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Spring 2015

Inquiry Magazine Archive

  • Spring 2016

    Spring 2016: Premium Blend

    Found in everything from space shuttles to dental fillings, composite materials have thoroughly infiltrated modern society. But their potential is still greatly untapped, offering researchers ample opportunity for discovery.

  • Fall 2015

    Fall 2015: Collision Course

    Within the particle showers created at the Large Hadron Collider, answers to some of the universe’s mysteries are waiting.

  • Spring 2015

    Spring 2015: Almost Human

    Model systems like pigeons can help illuminate our own evolutionary and genomic history.

  • Fall 2014

    Fall 2014: Small Wonder

    UT Arlington's tiny windmills are bringing renewable energy to a whole new scale.

  • Winter 2014

    Winter 2014: Overdue for an Overhaul

    The stability of our highways, pipelines, and even manholes is reaching a breaking point.

  • 2012

    2012: Mystery solved?

    Scientists believe they have discovered a subatomic particle that is crucial to understanding the universe.

  • 2011

    2011: Boosting brain power

    UT Arlington researchers unlock clues to the human body’s most mysterious and complex organ.

  • 2010

    2010: Powered by genetics

    UT Arlington researchers probe the hidden world of microbes in search of renewable energy sources.

  • 2009

    2009: Winning the battle against pain

    Wounded soldiers are benefiting from Robert Gatchel’s program that combines physical rehabilitation with treatment for post-traumatic stress disorder.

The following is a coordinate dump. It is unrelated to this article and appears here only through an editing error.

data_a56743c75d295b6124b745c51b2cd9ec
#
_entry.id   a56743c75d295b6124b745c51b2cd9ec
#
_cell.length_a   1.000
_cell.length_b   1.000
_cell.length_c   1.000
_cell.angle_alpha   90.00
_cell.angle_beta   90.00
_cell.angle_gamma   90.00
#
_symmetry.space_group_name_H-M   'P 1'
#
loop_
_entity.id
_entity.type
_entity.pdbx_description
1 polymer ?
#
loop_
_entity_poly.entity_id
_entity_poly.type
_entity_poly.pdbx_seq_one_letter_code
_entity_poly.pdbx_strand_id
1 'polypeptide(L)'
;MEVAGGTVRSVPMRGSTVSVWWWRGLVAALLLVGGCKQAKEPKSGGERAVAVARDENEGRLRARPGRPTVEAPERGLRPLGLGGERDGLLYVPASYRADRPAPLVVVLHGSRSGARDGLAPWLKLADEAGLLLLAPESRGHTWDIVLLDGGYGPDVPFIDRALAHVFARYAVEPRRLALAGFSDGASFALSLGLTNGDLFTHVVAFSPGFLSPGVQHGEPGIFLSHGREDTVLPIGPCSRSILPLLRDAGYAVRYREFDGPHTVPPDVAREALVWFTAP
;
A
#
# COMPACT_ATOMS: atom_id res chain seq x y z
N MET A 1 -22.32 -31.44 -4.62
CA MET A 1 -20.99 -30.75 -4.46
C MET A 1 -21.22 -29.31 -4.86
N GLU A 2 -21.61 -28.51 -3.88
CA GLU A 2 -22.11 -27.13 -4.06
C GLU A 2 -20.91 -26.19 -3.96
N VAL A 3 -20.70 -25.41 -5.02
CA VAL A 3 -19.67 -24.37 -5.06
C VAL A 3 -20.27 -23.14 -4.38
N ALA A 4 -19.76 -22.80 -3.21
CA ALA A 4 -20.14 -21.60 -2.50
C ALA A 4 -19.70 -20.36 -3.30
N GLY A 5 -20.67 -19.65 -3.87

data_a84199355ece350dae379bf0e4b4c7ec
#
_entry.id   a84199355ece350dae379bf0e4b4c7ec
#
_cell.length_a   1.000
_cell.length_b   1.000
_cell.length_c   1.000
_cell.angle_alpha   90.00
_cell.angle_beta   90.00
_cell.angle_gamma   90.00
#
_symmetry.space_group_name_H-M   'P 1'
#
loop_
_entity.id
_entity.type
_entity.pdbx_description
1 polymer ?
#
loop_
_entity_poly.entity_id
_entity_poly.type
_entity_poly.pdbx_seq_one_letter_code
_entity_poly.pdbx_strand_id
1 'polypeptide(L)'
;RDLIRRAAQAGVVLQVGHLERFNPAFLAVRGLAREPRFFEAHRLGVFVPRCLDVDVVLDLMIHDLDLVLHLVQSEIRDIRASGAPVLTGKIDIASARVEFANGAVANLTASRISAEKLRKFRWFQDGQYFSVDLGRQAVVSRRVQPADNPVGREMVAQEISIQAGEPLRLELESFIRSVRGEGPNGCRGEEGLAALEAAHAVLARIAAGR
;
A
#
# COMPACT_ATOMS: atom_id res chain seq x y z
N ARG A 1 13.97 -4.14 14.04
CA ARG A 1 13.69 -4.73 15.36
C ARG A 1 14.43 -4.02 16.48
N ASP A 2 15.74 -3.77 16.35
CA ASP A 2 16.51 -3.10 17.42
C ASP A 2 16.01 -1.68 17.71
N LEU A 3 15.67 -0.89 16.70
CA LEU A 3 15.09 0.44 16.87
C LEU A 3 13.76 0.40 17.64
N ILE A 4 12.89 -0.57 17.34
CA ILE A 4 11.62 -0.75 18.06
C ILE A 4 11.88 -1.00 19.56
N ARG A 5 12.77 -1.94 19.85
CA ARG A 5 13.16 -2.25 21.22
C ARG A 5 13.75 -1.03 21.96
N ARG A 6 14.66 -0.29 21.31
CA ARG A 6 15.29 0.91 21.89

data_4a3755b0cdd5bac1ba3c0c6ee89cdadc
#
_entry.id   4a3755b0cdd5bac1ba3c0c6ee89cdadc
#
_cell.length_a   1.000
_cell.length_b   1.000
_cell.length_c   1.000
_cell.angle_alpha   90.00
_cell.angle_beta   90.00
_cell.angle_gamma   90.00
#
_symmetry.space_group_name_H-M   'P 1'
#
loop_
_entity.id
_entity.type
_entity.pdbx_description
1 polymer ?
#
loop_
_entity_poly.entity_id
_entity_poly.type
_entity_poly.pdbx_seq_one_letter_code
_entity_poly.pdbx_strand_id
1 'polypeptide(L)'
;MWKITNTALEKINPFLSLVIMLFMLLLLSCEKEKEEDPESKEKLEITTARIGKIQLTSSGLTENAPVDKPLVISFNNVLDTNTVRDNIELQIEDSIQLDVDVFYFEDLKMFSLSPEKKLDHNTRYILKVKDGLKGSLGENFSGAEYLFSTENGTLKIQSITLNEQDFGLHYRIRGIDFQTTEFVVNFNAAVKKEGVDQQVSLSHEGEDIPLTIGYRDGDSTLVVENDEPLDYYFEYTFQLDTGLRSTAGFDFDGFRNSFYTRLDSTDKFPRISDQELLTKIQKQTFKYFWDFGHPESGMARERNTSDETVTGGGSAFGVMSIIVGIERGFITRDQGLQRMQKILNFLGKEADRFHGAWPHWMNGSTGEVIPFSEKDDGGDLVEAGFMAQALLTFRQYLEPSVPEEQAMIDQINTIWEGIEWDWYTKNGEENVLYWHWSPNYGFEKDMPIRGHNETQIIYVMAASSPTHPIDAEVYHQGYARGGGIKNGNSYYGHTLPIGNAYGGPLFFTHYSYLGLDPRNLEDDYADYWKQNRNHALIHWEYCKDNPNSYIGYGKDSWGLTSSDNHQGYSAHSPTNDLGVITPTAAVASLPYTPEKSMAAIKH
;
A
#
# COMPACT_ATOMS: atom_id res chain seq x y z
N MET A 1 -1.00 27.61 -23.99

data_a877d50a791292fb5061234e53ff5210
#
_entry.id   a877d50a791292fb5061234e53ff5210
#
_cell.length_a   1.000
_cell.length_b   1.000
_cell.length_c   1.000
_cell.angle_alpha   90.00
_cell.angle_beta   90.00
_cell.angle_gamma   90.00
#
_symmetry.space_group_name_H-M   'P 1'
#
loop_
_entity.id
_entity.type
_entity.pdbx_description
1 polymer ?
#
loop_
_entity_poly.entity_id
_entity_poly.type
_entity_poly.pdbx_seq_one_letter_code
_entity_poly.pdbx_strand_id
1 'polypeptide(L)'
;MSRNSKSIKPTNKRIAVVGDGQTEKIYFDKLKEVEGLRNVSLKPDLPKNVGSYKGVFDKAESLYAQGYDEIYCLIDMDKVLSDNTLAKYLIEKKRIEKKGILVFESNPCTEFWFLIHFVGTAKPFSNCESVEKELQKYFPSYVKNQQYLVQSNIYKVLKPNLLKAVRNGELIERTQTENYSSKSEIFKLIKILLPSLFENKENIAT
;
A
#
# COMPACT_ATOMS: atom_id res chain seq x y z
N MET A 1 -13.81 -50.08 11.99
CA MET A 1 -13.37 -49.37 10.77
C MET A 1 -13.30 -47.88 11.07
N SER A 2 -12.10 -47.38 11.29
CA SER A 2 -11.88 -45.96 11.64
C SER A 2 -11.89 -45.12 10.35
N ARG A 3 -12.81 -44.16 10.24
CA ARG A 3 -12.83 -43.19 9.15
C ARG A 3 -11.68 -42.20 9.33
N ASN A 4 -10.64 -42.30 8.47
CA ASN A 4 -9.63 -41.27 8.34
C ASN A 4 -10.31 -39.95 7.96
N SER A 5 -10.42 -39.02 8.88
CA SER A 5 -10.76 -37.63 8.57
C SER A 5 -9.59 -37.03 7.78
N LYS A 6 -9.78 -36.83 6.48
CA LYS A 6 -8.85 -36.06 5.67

• 2009

    2007: Sensing a solution

    Tiny sensors implanted in the body show promise in combating acid reflux disease, pain and other health problems.

  • 2006

    2006:Semiconductors: The next generation

    Nanotechnology researchers pursue hybrid silicon chips with life-saving potential.

  • 2005

    2005: Imaging is everything

    Biomedical engineers combat diseases with procedures that are painless to patients.

dr. abc

Word Work

Study narrows the gap between the onset of language problems and subsequent diagnoses 

Cynthia Kilpatrick and Jodi Tommerdahl

Cynthia Kilpatrick and Jodi Tommerdahl

Language is a deceptively simple, powerful tool. As the writer Penelope Lively said, “Language tethers us to the world; without it, we spin like atoms.” Thus when children exhibit problems with early language acquisition, it is paramount that caregivers not only recognize the issue, but also address it as soon as possible.

Jodi Tommerdahl, associate professor of curriculum and instruction, and Cynthia Kilpatrick, assistant professor of linguistics, are conducting research that could lead to better language assessments for children and timelier intervention for language learning difficulties. For their study, Drs. Tommerdahl and Kilpatrick used hidden cameras to observe parent-child interactions, recording each dyad twice within a one-week period.

The researchers found that language concerns among children could reliably be diagnosed by analyzing smaller utterance samples—about 100 spoken words at a time—than previously thought.

“Clinicians and linguists spend a lot of time recording language samples,” says Kilpatrick. “You want the shortest sample possible to give you the best, most reliable results.” Smaller sample sizes could help clinicians speed up the diagnosis process and potentially help children much earlier in life. 

“At the moment, language impairment is often undiagnosed, and when it is, it’s later than you’d want it to be,” explains Tommerdahl. “If we can find meaningful differences in typical and atypical language in children at age 2 instead of age 6, we’re just that much closer to developing more appropriate treatments for those kids and getting them back on track both in the linguistic and educational senses.”

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